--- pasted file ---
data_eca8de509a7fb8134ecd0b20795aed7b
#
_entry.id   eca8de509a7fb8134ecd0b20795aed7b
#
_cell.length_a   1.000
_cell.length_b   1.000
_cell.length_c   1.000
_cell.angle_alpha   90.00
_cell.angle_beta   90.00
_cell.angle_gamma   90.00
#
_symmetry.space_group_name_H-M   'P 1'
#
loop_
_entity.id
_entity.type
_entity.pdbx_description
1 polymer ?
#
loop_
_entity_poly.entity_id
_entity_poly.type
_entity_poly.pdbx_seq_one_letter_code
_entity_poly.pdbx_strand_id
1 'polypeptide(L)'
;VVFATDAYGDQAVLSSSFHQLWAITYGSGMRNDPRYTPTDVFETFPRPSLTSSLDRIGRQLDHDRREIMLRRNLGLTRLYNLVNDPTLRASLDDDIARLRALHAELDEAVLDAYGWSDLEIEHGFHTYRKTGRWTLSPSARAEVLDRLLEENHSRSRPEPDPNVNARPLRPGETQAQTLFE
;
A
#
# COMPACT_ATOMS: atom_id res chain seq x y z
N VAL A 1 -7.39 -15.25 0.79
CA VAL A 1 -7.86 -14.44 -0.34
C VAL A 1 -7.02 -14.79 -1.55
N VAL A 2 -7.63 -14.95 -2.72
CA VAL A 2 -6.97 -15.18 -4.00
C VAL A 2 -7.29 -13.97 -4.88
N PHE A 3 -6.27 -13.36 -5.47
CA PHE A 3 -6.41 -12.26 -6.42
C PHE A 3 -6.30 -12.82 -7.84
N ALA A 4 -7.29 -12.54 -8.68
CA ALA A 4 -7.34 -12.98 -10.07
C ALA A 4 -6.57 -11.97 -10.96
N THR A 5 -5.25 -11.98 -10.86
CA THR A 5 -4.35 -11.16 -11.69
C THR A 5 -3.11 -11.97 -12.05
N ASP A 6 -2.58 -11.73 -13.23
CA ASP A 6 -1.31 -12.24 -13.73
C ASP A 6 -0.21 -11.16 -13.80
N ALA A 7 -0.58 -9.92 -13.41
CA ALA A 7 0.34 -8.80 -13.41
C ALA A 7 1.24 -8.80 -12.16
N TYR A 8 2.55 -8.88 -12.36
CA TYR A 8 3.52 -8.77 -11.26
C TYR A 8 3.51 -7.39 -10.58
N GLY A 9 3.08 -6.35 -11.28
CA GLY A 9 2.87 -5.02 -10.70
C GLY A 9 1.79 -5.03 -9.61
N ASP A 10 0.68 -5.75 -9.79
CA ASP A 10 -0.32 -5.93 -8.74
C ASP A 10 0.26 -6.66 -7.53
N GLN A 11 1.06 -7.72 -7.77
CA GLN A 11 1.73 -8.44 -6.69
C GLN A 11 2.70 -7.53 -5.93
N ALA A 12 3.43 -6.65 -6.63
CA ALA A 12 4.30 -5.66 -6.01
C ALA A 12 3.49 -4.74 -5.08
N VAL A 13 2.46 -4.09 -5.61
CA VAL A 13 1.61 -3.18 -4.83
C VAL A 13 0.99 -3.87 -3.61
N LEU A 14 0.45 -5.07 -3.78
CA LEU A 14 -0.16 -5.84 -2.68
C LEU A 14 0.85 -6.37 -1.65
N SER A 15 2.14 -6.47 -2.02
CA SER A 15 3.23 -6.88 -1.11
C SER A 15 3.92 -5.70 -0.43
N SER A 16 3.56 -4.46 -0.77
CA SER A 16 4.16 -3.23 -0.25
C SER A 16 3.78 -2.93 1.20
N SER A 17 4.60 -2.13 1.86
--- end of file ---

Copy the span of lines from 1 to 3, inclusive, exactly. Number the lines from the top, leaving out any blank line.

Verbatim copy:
data_eca8de509a7fb8134ecd0b20795aed7b
#
_entry.id   eca8de509a7fb8134ecd0b20795aed7b